In Vienna, Waldheim said yesterday he had a clear conscience and the U.S. move to bar him from the country as a private citizen was against the basic principles of justice, the Austrian Press Agency APA said.
Waldheim told a dinner for Austrian parliamentarians attended by APA editor-in-chief Otto Schoenherr that he was deeply disappointed and expected the Austrian government to react appropriately to defend Austria's reputation.
Austrian Foreign Minister Alois Mock said the decision produced "great dismay" and the government recalled Ambassador Thomas Klestil from Washington for consultations.
Attorney General Edwin Meese made the decision that found that "a case of excludability exists with respect to Kurt Waldheim as an individual," the Justice Department said in a statement.
At a news briefing, a department official, speaking on condition he not be identified, said, "The available evidence demonstrates that Lt. Waldheim
assisted or otherwise participated in . . . the transfer of civilian prisoners to the SS for exploitation as slave labor; the mass deportation of civilians to concentration and death camps (and) the deportation of Jews from Greek islands and the town of Banja Luka, Yugoslavia, to concentration and death camps."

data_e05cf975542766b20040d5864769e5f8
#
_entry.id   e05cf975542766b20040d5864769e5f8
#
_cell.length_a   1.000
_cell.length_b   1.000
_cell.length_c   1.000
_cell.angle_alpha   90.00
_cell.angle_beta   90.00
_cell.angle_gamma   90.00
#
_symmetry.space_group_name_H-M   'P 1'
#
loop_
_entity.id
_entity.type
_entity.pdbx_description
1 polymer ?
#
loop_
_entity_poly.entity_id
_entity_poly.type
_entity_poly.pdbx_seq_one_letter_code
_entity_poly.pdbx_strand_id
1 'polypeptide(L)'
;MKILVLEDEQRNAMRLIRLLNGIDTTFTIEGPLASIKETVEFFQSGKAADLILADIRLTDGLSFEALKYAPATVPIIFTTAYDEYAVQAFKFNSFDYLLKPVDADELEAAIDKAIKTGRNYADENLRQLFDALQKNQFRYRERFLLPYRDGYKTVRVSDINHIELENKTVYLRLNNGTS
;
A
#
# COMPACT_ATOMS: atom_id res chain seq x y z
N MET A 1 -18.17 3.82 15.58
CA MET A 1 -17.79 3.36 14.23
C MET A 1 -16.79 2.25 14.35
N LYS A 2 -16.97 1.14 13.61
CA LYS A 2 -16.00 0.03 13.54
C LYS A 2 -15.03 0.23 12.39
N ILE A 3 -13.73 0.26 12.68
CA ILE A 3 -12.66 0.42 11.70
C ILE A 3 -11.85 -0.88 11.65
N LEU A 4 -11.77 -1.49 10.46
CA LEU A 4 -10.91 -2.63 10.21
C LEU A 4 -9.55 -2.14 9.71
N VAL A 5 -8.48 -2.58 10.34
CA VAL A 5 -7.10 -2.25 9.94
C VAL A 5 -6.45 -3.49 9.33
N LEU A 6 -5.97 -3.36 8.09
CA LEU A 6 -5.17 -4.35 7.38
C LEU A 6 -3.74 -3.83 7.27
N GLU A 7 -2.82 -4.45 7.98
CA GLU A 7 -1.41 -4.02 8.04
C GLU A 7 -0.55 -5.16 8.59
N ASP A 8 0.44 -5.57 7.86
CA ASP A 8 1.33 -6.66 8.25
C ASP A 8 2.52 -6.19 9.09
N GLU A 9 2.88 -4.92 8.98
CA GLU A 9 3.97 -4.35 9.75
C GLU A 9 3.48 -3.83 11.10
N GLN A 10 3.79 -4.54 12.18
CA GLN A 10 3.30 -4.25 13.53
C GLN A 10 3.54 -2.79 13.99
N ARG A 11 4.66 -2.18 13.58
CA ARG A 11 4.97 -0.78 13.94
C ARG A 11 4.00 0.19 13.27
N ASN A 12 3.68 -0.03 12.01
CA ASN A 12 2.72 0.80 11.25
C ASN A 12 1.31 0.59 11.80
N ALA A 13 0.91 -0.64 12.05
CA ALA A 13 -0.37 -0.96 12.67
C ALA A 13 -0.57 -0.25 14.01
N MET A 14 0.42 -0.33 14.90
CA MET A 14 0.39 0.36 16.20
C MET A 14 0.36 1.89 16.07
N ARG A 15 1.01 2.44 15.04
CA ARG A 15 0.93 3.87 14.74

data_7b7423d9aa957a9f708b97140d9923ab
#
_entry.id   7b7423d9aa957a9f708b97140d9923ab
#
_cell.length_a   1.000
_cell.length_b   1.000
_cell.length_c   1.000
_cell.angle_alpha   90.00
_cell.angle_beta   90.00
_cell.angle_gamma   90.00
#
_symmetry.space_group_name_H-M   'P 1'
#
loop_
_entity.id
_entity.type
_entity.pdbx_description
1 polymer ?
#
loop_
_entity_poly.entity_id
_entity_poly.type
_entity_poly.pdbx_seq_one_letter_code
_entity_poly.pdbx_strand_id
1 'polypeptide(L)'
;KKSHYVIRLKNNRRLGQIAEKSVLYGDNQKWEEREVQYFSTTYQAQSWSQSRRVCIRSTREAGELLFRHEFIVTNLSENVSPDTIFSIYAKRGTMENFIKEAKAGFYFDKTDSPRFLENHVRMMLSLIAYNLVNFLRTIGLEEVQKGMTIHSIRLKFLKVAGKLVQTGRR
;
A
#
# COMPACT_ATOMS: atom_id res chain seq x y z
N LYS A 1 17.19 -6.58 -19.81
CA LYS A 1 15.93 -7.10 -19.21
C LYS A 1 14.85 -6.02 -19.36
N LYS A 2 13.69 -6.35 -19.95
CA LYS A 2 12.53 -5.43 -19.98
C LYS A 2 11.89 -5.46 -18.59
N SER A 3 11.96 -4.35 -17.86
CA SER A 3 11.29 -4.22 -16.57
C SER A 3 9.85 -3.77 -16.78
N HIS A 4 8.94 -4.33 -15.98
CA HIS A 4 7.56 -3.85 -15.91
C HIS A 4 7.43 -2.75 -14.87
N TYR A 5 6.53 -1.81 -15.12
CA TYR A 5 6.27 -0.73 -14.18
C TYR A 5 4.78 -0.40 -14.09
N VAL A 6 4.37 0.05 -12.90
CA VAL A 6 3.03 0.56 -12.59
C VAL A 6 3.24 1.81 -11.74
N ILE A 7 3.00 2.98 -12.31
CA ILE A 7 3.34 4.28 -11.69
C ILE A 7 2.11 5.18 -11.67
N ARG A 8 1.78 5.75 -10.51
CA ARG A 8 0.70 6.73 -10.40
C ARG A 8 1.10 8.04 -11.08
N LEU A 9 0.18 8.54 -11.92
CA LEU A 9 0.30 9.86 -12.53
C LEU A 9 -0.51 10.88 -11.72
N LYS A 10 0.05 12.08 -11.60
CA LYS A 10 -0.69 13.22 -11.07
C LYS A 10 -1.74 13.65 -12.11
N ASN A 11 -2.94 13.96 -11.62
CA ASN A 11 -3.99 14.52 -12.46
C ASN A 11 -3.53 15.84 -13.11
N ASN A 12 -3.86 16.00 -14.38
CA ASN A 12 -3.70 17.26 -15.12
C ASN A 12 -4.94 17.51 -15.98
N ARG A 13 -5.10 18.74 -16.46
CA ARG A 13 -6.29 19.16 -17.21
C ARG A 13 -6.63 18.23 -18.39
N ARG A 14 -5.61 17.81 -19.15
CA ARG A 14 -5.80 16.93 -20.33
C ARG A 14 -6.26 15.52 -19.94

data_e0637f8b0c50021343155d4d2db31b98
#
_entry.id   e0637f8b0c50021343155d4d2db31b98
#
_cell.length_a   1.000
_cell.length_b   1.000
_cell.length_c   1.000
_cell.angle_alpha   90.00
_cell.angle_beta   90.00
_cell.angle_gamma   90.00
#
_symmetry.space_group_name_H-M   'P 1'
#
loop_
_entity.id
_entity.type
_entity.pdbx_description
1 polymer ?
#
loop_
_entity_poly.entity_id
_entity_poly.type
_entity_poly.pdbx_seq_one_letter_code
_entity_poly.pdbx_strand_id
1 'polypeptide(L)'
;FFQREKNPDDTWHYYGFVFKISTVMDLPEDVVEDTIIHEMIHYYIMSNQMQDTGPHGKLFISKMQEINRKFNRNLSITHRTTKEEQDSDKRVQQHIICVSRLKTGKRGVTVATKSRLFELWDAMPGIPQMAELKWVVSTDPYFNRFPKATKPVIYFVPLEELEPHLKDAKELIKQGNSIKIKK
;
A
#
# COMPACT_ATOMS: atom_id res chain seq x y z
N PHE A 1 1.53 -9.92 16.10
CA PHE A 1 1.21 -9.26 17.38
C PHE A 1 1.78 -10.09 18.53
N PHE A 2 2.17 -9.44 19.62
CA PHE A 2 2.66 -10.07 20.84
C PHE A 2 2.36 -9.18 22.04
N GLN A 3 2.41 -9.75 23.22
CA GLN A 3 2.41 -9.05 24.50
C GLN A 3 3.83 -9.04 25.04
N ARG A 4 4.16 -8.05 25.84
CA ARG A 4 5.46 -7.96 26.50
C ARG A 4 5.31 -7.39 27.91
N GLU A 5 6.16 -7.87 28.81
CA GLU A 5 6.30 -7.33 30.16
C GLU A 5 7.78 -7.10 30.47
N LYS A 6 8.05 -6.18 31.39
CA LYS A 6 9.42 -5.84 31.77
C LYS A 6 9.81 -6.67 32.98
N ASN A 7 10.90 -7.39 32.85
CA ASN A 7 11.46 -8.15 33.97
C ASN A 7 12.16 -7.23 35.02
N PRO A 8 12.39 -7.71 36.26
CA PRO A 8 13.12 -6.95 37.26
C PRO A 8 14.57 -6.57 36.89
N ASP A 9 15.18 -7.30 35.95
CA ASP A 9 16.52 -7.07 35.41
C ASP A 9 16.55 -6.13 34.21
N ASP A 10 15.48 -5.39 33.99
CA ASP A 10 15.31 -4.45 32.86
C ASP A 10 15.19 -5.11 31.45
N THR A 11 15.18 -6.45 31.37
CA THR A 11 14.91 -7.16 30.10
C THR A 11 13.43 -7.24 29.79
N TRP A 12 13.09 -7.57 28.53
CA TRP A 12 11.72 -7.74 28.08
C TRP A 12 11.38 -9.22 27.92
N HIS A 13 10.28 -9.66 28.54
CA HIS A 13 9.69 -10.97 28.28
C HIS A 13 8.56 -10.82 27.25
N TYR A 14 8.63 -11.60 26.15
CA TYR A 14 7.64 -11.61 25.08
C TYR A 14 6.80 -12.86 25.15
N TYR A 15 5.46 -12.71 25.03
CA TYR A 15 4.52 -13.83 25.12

The official added that Waldheim also assisted in "the utilization of anti-Semitic propaganda, the turnover of Allied prisoners to the SD (the security arm of the Nazi SS) and reprisal executions of hostages and other civilians."
If Waldheim tries to enter the United States, he will be turned away at the border. If he were to contest the action, he would be jailed at an immigration detention facility while he awaited an administrative hearing.
As a head of state, Waldheim would normally have diplomatic immunity.
Asked whether the president would consider inviting Waldheim here as a head of state, White House spokesman Marlin Fitzwater replied, "I think it's a moot point at this point. . . . There are no plans to invite him now."
Even if Waldheim attempts to visit the United Nations, "that question will have to be answered at that time" as to whether U.S. immigration authorities would allow him to enter the country, said Justice Department spokesman Terry Eastland.
The World Jewish Congress uncovered much of the evidence early last year that led to the Justice Department investigation.
Until early 1986, Waldheim had maintained that he was discharged from the German Army after suffering a war wound on the Russian front in 1941. He now acknowledges that he spent the remainder of the war as an intelligence officer in the Balkans, where thousands of Jews and others were executed or dispatched to concentration camps.